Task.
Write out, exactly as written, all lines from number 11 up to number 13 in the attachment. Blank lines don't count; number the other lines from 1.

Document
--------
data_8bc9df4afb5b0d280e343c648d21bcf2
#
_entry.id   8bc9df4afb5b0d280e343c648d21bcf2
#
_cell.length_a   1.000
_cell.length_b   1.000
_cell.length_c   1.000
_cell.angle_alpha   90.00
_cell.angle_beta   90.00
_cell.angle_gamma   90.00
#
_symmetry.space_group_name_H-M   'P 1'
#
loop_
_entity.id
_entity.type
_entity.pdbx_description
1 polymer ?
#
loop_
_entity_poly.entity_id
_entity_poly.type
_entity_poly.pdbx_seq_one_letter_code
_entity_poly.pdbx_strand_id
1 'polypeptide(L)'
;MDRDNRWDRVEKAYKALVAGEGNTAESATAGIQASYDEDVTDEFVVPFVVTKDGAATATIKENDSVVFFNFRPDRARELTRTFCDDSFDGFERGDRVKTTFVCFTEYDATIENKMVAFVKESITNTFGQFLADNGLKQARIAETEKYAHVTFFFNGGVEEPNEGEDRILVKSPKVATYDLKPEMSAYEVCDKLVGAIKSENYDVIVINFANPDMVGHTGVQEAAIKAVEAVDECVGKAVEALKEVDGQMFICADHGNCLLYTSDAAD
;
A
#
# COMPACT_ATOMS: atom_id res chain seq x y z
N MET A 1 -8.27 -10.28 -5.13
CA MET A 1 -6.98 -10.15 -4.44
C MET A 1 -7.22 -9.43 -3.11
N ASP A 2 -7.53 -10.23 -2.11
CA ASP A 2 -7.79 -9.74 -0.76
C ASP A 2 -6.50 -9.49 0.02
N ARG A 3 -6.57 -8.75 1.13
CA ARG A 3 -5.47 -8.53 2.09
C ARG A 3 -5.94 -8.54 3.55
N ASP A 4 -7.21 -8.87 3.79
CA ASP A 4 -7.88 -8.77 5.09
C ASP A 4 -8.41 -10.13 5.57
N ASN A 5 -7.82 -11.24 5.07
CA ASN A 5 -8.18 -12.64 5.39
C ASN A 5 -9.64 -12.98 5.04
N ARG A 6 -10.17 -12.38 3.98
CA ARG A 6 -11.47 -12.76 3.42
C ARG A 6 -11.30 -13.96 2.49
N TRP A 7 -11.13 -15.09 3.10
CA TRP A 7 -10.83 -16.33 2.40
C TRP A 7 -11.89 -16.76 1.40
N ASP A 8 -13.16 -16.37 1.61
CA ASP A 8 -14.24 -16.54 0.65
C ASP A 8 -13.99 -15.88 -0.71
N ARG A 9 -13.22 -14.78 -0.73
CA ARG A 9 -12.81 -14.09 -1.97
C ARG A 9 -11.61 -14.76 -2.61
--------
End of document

#
_symmetry.space_group_name_H-M   'P 1'
#